Less than 1 in 5 business leaders back leaving the EU without a deal
Top business leaders working across a range of UK business sectors believe that leaving the EU without a deal would stifle growth and have a negative impact on UK plc, according to the findings of a new study.
Almost 500 directors took part in a survey by elite business network In Touch, with less than one in five (17.9 per cent) saying they were in favour of the UK leaving the EU without a deal.
More than half (52 per cent) stressed the importance of Prime Minister Boris Johnson securing some form of deal before the current October 31 deadline. Meanwhile, 27 per cent were concerned that there wasn’t enough time left to agree a deal that worked for both sides.
Although the majority of those surveyed (70 per cent) stated that they had carried out risk assessments on the potential impact of Brexit, almost half (49 per cent) still expressed serious concerns about the outcome it would have on their businesses.
When asked about future growth, most business leaders (38 per cent) predicted that their organisation’s growth would stagnate in light of Brexit. However, 22 per cent felt leaving the EU could see untapped opportunities for growth.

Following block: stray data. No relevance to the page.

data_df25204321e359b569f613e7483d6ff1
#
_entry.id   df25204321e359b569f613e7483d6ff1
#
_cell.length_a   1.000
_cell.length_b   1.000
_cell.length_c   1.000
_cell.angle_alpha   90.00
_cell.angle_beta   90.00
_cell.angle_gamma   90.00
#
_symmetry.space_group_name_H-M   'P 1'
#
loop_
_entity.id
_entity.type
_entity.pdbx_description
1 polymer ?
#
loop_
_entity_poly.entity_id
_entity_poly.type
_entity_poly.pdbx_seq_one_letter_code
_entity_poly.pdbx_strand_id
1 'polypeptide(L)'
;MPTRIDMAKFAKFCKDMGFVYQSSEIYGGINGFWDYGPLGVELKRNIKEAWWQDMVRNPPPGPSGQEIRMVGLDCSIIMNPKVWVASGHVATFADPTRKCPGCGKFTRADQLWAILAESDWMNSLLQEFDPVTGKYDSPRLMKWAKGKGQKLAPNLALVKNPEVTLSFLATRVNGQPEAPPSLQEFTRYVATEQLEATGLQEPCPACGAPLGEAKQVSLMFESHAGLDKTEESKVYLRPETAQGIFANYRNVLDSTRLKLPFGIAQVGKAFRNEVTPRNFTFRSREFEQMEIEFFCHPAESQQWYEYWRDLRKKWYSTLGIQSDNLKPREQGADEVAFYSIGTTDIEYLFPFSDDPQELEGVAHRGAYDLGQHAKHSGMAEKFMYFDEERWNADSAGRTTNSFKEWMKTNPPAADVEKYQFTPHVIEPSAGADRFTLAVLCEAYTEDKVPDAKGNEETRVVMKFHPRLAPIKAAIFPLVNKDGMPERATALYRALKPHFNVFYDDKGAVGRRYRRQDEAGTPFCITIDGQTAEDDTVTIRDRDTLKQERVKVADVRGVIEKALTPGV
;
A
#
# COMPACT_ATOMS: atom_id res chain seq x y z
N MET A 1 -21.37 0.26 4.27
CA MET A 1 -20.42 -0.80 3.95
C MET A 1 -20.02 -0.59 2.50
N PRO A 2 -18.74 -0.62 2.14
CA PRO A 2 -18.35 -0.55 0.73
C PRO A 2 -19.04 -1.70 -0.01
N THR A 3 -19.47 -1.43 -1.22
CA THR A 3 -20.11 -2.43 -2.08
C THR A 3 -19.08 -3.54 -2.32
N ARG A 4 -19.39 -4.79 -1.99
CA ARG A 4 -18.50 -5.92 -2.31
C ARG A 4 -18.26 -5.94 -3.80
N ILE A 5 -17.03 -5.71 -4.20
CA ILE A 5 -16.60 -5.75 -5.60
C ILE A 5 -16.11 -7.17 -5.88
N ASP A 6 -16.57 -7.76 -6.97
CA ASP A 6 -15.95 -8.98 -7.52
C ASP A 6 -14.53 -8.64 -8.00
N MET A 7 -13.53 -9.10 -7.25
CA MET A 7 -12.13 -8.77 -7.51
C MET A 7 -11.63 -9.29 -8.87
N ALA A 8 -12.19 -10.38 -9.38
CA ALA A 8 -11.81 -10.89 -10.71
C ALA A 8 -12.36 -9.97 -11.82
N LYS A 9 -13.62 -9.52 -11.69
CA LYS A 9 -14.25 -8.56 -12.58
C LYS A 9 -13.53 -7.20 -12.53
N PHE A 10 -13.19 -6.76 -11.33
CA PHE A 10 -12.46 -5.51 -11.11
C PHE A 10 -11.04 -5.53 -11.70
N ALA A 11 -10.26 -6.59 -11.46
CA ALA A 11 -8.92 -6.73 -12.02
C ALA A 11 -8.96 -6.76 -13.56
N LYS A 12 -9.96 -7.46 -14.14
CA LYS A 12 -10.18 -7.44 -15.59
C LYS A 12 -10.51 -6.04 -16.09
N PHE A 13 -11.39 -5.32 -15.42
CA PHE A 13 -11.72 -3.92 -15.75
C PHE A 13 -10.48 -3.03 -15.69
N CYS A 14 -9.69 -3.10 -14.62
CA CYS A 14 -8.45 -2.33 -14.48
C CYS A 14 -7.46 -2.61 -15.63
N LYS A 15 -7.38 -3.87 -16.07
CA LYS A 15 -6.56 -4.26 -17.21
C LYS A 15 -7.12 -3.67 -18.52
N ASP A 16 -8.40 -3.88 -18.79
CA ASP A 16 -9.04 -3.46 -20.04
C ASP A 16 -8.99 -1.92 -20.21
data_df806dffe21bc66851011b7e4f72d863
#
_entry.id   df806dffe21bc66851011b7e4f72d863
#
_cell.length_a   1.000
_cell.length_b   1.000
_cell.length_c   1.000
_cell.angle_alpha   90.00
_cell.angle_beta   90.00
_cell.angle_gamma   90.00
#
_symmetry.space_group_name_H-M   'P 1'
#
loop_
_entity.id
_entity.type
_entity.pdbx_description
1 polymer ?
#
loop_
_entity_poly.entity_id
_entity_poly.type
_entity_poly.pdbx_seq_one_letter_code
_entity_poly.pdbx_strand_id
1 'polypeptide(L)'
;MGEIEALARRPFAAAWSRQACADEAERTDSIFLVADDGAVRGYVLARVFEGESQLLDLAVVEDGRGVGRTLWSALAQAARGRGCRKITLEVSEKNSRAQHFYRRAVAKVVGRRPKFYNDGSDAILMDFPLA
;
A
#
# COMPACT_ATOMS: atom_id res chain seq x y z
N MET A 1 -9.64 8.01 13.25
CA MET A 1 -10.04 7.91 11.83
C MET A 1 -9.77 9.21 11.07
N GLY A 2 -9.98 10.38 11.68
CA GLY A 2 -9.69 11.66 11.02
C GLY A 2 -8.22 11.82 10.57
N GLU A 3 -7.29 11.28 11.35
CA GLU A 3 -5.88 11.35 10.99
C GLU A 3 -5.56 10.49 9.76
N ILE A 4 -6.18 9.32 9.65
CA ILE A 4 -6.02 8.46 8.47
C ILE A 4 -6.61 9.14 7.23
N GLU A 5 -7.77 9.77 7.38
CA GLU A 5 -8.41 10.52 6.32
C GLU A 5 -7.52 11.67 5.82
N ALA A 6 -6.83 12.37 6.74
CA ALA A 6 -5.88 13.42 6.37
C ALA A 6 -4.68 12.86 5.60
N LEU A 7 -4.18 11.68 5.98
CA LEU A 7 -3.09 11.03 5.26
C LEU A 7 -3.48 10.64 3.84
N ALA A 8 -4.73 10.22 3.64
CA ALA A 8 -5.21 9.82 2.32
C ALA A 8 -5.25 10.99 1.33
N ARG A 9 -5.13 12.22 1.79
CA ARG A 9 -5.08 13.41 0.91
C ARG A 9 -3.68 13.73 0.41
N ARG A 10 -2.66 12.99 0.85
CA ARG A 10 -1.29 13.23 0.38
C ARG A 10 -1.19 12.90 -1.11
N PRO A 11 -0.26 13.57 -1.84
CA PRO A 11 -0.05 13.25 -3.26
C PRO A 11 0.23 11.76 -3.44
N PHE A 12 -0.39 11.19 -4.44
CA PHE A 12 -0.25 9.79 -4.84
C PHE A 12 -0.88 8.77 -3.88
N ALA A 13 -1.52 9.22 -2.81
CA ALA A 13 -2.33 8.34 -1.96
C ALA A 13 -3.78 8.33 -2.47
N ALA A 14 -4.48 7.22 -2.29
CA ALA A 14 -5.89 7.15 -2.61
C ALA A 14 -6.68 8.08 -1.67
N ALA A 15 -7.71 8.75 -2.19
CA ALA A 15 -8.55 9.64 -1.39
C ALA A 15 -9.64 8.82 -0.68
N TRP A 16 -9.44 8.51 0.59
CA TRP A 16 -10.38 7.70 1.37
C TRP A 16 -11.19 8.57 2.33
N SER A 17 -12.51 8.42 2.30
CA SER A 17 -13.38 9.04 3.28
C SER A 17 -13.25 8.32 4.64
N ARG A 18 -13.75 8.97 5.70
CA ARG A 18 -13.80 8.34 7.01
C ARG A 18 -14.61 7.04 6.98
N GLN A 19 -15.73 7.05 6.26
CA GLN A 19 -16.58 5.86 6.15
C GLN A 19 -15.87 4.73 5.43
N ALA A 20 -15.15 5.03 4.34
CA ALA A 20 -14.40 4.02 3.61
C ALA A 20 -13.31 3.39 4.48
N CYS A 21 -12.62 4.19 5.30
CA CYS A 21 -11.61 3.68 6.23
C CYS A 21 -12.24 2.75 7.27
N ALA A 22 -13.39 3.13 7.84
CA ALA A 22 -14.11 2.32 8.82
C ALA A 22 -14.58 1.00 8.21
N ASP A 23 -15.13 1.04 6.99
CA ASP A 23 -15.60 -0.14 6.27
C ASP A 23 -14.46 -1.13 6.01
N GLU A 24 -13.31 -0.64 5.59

The vast majority of directors (64 per cent) voted remain in the 2016 EU referendum compared to 22 per cent of Leave voters.
And despite all the political twists and turns over the past three years, a total of 88 per cent said they would still stick by their original voting decision.
Oliver Tarpey, Head of Marketing at In Touch said: “With the current Brexit deadline fast approaching, our findings have shown that there is a strong preference from business leaders across a range of industries to secure a deal in the ongoing negotiations.
“There’s still a lot of uncertainty about what will happen, and we likely will not see any change for quite some time. However, it is vital that the government acknowledge there are serious concerns from many business leaders, as evidenced in our member survey, that a No Deal Brexit could negatively impact the UK economy.”